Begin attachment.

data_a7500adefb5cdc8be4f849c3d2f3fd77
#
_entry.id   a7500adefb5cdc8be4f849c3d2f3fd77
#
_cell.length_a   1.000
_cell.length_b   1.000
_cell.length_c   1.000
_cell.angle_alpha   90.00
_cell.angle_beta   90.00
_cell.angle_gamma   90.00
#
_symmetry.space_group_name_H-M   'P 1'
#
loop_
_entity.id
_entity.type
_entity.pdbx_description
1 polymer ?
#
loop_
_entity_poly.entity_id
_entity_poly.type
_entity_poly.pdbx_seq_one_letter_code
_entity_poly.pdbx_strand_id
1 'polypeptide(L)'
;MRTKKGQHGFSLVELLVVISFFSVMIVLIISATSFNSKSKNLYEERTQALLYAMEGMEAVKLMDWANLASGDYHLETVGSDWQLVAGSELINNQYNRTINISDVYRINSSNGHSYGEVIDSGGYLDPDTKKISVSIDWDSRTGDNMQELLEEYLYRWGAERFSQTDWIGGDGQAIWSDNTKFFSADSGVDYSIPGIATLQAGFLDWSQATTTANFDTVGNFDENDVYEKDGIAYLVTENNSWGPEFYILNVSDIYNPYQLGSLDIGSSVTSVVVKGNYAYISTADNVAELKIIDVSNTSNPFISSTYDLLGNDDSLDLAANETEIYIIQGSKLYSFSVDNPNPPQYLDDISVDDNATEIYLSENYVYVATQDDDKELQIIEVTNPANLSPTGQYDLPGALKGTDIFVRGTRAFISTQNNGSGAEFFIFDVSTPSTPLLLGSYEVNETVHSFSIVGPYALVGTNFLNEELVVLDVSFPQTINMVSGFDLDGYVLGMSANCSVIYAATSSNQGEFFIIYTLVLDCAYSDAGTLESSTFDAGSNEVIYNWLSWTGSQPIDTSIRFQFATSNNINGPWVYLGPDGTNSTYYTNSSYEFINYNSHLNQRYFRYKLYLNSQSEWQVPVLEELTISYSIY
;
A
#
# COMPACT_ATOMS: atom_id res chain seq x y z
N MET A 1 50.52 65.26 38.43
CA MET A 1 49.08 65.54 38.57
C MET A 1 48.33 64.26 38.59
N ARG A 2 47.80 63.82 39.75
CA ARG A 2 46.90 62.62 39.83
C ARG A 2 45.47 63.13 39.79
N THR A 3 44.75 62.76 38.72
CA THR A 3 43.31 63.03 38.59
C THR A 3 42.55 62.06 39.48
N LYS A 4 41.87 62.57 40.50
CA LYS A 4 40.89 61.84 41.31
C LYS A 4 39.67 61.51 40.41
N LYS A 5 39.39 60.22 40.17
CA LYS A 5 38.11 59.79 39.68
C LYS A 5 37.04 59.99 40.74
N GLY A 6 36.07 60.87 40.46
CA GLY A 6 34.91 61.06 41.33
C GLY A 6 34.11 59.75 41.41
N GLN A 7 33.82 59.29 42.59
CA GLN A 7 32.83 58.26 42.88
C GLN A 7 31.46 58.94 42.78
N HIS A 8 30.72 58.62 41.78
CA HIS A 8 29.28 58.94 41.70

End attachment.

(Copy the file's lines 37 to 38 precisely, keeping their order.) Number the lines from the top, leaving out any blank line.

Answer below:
N THR A 3 44.75 62.76 38.72
CA THR A 3 43.31 63.03 38.59